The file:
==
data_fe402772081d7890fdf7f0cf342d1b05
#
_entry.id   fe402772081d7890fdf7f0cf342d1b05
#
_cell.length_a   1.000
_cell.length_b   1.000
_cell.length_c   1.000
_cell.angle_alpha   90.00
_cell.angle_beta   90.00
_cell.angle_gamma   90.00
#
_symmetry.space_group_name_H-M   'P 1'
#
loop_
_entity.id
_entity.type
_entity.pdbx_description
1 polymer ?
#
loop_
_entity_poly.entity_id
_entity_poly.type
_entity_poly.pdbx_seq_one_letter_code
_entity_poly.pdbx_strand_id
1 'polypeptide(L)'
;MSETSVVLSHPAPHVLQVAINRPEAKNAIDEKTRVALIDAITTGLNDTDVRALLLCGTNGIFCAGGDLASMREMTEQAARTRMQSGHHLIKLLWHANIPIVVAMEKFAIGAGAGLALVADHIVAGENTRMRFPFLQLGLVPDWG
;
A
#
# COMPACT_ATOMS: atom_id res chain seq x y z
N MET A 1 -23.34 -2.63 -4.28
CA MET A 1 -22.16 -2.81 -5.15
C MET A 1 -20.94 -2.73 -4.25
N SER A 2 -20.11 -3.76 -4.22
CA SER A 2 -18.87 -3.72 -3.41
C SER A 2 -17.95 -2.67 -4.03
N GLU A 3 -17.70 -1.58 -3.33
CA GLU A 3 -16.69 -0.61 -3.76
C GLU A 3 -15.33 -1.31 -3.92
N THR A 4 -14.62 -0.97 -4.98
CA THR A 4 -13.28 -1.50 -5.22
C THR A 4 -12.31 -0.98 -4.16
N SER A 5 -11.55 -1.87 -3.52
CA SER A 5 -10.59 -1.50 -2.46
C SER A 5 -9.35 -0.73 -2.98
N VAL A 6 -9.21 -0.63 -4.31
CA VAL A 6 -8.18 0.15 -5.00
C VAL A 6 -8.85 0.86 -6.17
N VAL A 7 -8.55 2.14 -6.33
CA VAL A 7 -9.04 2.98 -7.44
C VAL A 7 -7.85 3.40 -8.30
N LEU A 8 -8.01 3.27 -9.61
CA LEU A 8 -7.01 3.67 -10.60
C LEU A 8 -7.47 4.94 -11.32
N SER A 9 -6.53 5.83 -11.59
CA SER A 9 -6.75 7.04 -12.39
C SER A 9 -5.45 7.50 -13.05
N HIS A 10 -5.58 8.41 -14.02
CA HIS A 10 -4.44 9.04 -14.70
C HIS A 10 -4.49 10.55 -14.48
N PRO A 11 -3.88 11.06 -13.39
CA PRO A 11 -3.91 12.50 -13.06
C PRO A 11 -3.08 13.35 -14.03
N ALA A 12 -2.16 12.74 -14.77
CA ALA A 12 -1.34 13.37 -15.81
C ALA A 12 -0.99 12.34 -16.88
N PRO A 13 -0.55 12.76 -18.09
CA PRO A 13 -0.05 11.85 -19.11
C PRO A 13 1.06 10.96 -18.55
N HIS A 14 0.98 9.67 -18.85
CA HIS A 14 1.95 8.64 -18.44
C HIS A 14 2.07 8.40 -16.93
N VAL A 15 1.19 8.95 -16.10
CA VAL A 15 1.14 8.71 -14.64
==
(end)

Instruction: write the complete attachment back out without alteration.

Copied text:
data_fe402772081d7890fdf7f0cf342d1b05
#
_entry.id   fe402772081d7890fdf7f0cf342d1b05
#
_cell.length_a   1.000
_cell.length_b   1.000
_cell.length_c   1.000
_cell.angle_alpha   90.00
_cell.angle_beta   90.00
_cell.angle_gamma   90.00
#
_symmetry.space_group_name_H-M   'P 1'
#
loop_
_entity.id
_entity.type
_entity.pdbx_description
1 polymer ?
#
loop_
_entity_poly.entity_id
_entity_poly.type
_entity_poly.pdbx_seq_one_letter_code
_entity_poly.pdbx_strand_id
1 'polypeptide(L)'
;MSETSVVLSHPAPHVLQVAINRPEAKNAIDEKTRVALIDAITTGLNDTDVRALLLCGTNGIFCAGGDLASMREMTEQAARTRMQSGHHLIKLLWHANIPIVVAMEKFAIGAGAGLALVADHIVAGENTRMRFPFLQLGLVPDWG
;
A
#
# COMPACT_ATOMS: atom_id res chain seq x y z
N MET A 1 -23.34 -2.63 -4.28
CA MET A 1 -22.16 -2.81 -5.15
C MET A 1 -20.94 -2.73 -4.25
N SER A 2 -20.11 -3.76 -4.22
CA SER A 2 -18.87 -3.72 -3.41
C SER A 2 -17.95 -2.67 -4.03
N GLU A 3 -17.70 -1.58 -3.33
CA GLU A 3 -16.69 -0.61 -3.76
C GLU A 3 -15.33 -1.31 -3.92
N THR A 4 -14.62 -0.97 -4.98
CA THR A 4 -13.28 -1.50 -5.22
C THR A 4 -12.31 -0.98 -4.16
N SER A 5 -11.55 -1.87 -3.52
CA SER A 5 -10.59 -1.50 -2.46
C SER A 5 -9.35 -0.73 -2.98
N VAL A 6 -9.21 -0.63 -4.31
CA VAL A 6 -8.18 0.15 -5.00
C VAL A 6 -8.85 0.86 -6.17
N VAL A 7 -8.55 2.14 -6.33
CA VAL A 7 -9.04 2.98 -7.44
C VAL A 7 -7.85 3.40 -8.30
N LEU A 8 -8.01 3.27 -9.61
CA LEU A 8 -7.01 3.67 -10.60
C LEU A 8 -7.47 4.94 -11.32
N SER A 9 -6.53 5.83 -11.59
CA SER A 9 -6.75 7.04 -12.39
C SER A 9 -5.45 7.50 -13.05
N HIS A 10 -5.58 8.41 -14.02
CA HIS A 10 -4.44 9.04 -14.70
C HIS A 10 -4.49 10.55 -14.48
N PRO A 11 -3.88 11.06 -13.39
CA PRO A 11 -3.91 12.50 -13.06
C PRO A 11 -3.08 13.35 -14.03
N ALA A 12 -2.16 12.74 -14.77
CA ALA A 12 -1.34 13.37 -15.81
C ALA A 12 -0.99 12.34 -16.88
N PRO A 13 -0.55 12.76 -18.09
CA PRO A 13 -0.05 11.85 -19.11
C PRO A 13 1.06 10.96 -18.55
N HIS A 14 0.98 9.67 -18.85
CA HIS A 14 1.95 8.64 -18.44
C HIS A 14 2.07 8.40 -16.93
N VAL A 15 1.19 8.95 -16.10
CA VAL A 15 1.14 8.71 -14.64